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‘One-stop-shop’ needed for later life finances, says Rowntree – UKFI conference

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  • 09/11/2017
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‘One-stop-shop’ needed for later life finances, says Rowntree – UKFI conference
Speaking at the UK Finance Annual Mortgage Conference, managing director of UK Mortgages at Bank of Ireland Richard Rowntree told attendees that lenders, brokers, and advisers alike need to create a “one-stop-shop” to meet changing later life financial needs.

According to Rowntree, the current landscape for late life financial products is too fractured to satisfy the growing borrowing needs of late life consumers.

“[As a late life borrower], I need advice around pensions, care costs, on how long am I going to live, how will I fund that, I’ve got children that are coming out with students debts, that can’t get on the housing ladder, and have to release some money to pay for that. I can separate pensions advice, I can get separate mortgage advice, does my mortgage advice also include lifetime advice? It becomes very very difficult and there’s not one place to get this advice.

“To consumers, it must feel at times a bit like the classic game, Guess Who? – who holds the right responsibilities? Are they chartered, are they level four, are they cmat?”

“Where I see the real opportunity for all of us as lenders, as for brokers and advisers is to start thinking more holistically about how we can support our consumers,” he continued.

“From a lender’s point of view, those who have got a guaranteed income are surely a better bet than those – like ourselves — who have unguaranteed incomes.”

Rowntree’s call for a “one-stop-shop” comes as the Financial Conduct Authority (FCA) called on the government this September to act on the issue of long-term care advice and products.

The FCA said that poor signposting and complex lending criteria could prevent older consumers from accessing a mortgage: “Firms may be unnecessarily limiting themselves, and older borrowers, by having rigid policies or systems and controls that are unable to consider individual circumstances, potentially resulting in unintended exclusion of credit-worthy consumers in the target market.”

Changing attitudes

As older consumers are becoming more comfortable about late life borrowing, Rowntree said that the industry needs to adapt in order to offer the products and advice these consumers require.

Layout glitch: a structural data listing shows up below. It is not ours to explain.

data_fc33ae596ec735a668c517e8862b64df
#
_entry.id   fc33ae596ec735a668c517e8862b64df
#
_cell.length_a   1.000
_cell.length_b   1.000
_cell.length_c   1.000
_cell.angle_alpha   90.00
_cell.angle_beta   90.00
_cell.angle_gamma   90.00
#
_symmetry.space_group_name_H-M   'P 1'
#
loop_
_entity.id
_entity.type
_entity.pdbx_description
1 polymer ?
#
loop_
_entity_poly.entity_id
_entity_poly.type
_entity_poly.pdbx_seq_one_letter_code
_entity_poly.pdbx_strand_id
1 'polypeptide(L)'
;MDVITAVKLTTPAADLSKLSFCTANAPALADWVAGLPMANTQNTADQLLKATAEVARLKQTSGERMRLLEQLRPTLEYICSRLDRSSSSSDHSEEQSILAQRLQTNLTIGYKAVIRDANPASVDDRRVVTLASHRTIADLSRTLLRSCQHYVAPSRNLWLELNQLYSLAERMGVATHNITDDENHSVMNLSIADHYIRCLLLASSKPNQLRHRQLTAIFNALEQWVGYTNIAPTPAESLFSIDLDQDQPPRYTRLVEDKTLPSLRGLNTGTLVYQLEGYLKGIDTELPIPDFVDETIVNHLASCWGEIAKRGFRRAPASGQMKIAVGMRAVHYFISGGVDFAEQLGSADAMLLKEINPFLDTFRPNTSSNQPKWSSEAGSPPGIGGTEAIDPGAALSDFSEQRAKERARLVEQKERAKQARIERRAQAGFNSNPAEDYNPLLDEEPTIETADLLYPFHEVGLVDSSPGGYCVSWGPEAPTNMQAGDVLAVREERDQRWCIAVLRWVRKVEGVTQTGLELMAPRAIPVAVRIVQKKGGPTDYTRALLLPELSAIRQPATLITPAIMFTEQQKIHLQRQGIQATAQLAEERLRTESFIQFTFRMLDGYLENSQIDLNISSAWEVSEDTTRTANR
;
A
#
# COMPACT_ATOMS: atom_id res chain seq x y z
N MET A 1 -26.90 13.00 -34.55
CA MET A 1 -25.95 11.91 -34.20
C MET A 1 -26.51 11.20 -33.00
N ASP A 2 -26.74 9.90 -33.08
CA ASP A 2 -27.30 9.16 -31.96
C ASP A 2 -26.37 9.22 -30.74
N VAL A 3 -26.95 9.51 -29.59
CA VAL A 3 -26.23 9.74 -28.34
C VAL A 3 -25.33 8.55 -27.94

“Attitudes are changing towards borrowing into retirement, there’s no shadow of a doubt about that,” Rowntree said.

“The actual event of retirement is becoming fictional. So we don’t have the typical cradle-to-grave employer, and retire after a period of time – that’s been gone [for] a long time,” he continued, “More so we’re seeing retirement [being] much more of a process — over sort of ten years.”

The way people retire and their attitudes toward that retirement are changing for a number of reasons, says Rowntree. Some work into retirement age out of necessity, some keep working because “there’s only so much golf, gardening and cruises” they want.

Moreover, on top of lifestyle desires such as home improvement or travel, late life borrowing is increasingly seen as an avenue for helping family – especially supporting children in getting onto the property ladder.

“I might be income poor, but I’ve got this big asset – how do I utilise that to do all the things I want to do in life?”

“Legacy is becoming a luxury — to leave a legacy to your children when you pass away and all of your inheritance go to them. Some are lucky enough to still do that. But the attitudes are changing away from that.”

Indeed, the bank of Mum and Dad is an increasing source of support for aspiring homeowners in need of help for their deposits. In 2015, parental support came to approximately £5 billion, and Rowntree says that figure will increase to around £6 billion this year.

Technological solutions

Embracing innovation in technology could be the way forward, Rowntree suggested – but as tools to support, and not supplant, human operators.

“I don’t think that we’re anywhere near the position where we’ll have roboadvice come to the market and do even basic advice well – never mind moving into a more holistic space,” argued Rowntree.

“But what it could absolutely do is start to do some of the heavily lifting and so the adviser could bring together – whether it’s through open banking or bringing regulations in line to give that holistic advice.”

What a tech-enabled one-stop-shop could do is provide “an opportunity to do that where it’s cost effective to the consumer, easy to regulate for those providing the advice, and easy to understand for the regulator to keep a broad view over the top,” Rowntree said.

“Not easy, but certainly an opportunity for all of us to take forward,” he added.

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